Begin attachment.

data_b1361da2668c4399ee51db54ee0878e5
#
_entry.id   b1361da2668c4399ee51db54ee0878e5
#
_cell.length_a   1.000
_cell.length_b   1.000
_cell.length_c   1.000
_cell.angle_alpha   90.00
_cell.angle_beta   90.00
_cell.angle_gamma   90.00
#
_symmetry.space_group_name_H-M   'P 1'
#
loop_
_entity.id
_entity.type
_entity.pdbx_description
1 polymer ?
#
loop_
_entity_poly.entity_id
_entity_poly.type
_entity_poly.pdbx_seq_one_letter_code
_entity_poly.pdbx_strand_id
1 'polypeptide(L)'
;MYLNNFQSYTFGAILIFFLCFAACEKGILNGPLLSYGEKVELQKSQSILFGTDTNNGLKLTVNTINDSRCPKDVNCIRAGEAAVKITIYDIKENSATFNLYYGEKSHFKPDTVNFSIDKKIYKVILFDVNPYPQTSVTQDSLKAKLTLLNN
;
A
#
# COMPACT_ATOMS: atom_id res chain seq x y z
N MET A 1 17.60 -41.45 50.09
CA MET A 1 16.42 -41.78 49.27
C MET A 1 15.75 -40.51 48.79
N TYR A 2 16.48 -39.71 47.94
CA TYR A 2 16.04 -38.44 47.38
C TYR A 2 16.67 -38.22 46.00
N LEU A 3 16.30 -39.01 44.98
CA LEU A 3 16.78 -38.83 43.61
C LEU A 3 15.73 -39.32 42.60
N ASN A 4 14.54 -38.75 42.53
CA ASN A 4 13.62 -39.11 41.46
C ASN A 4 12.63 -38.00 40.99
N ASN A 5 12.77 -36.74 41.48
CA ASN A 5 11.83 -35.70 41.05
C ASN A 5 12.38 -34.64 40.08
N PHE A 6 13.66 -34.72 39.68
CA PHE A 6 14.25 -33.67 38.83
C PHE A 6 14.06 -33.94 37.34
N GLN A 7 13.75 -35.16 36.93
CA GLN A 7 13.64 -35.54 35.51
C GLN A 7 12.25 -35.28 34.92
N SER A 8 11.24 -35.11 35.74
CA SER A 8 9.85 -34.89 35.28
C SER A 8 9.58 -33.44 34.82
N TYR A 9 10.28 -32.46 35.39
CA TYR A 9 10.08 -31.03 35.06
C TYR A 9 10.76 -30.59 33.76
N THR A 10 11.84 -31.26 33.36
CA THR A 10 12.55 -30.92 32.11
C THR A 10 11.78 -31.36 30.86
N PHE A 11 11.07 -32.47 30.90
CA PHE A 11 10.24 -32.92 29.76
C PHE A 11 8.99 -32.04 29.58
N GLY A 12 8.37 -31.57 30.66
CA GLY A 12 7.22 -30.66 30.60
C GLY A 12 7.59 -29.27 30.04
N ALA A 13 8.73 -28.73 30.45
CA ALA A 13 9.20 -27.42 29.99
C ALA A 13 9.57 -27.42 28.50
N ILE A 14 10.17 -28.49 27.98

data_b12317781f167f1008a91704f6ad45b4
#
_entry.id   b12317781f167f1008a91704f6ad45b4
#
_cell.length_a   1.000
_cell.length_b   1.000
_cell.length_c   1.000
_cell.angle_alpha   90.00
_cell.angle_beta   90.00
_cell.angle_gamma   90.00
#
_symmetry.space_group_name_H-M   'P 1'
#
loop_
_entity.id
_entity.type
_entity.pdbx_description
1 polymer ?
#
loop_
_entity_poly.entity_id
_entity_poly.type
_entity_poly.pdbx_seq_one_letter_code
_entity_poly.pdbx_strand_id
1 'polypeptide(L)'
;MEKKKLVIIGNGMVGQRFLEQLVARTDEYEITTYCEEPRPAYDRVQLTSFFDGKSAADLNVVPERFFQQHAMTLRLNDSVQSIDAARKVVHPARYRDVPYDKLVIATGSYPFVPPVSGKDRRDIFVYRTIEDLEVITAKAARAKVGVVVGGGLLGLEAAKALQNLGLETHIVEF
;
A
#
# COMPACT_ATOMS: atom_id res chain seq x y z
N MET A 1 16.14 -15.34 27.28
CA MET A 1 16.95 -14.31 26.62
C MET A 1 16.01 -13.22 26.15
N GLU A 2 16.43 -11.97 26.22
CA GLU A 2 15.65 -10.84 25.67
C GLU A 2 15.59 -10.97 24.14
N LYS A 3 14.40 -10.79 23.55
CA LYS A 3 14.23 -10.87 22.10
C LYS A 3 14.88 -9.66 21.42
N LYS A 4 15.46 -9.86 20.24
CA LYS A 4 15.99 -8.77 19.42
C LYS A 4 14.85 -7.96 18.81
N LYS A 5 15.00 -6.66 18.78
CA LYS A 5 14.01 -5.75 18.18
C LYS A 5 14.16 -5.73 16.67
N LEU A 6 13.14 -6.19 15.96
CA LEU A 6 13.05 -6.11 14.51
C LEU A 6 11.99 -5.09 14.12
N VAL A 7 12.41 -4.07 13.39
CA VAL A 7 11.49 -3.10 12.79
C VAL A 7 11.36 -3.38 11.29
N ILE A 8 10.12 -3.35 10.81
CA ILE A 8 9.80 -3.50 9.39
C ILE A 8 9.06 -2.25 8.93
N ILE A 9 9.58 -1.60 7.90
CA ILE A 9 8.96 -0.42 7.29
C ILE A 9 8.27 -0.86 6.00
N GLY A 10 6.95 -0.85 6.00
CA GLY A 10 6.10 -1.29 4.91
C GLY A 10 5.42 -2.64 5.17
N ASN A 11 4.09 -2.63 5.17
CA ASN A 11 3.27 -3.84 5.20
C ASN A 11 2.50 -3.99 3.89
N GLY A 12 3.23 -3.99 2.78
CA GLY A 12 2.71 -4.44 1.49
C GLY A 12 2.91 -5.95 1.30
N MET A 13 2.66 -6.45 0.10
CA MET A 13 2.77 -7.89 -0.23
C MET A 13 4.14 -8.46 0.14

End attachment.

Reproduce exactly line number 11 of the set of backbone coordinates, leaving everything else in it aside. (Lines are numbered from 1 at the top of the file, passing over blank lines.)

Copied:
#